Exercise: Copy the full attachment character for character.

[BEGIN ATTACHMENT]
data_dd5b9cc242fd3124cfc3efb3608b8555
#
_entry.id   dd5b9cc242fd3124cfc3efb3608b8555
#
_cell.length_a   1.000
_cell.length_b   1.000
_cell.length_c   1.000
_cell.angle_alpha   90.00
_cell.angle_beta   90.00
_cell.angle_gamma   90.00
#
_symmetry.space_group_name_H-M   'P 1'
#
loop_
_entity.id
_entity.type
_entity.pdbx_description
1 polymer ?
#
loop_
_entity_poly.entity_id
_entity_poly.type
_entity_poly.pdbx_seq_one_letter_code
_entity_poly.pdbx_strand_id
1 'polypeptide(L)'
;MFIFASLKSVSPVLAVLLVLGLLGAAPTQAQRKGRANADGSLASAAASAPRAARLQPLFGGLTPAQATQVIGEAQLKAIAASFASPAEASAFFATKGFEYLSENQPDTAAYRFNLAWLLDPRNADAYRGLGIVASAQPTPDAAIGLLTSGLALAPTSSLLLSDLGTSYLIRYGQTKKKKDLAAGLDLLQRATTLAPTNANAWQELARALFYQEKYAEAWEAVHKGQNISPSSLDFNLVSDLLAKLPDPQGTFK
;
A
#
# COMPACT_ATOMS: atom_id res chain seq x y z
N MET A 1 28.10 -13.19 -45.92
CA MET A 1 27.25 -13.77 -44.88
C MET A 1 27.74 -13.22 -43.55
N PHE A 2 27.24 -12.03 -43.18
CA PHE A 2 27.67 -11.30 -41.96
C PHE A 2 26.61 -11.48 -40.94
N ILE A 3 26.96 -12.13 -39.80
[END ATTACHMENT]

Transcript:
data_dd5b9cc242fd3124cfc3efb3608b8555
#
_entry.id   dd5b9cc242fd3124cfc3efb3608b8555
#
_cell.length_a   1.000
_cell.length_b   1.000
_cell.length_c   1.000
_cell.angle_alpha   90.00
_cell.angle_beta   90.00
_cell.angle_gamma   90.00
#
_symmetry.space_group_name_H-M   'P 1'
#
loop_
_entity.id
_entity.type
_entity.pdbx_description
1 polymer ?
#
loop_
_entity_poly.entity_id
_entity_poly.type
_entity_poly.pdbx_seq_one_letter_code
_entity_poly.pdbx_strand_id
1 'polypeptide(L)'
;MFIFASLKSVSPVLAVLLVLGLLGAAPTQAQRKGRANADGSLASAAASAPRAARLQPLFGGLTPAQATQVIGEAQLKAIAASFASPAEASAFFATKGFEYLSENQPDTAAYRFNLAWLLDPRNADAYRGLGIVASAQPTPDAAIGLLTSGLALAPTSSLLLSDLGTSYLIRYGQTKKKKDLAAGLDLLQRATTLAPTNANAWQELARALFYQEKYAEAWEAVHKGQNISPSSLDFNLVSDLLAKLPDPQGTFK
;
A
#
# COMPACT_ATOMS: atom_id res chain seq x y z
N MET A 1 28.10 -13.19 -45.92
CA MET A 1 27.25 -13.77 -44.88
C MET A 1 27.74 -13.22 -43.55
N PHE A 2 27.24 -12.03 -43.18
CA PHE A 2 27.67 -11.30 -41.96
C PHE A 2 26.61 -11.48 -40.94
N ILE A 3 26.96 -12.13 -39.80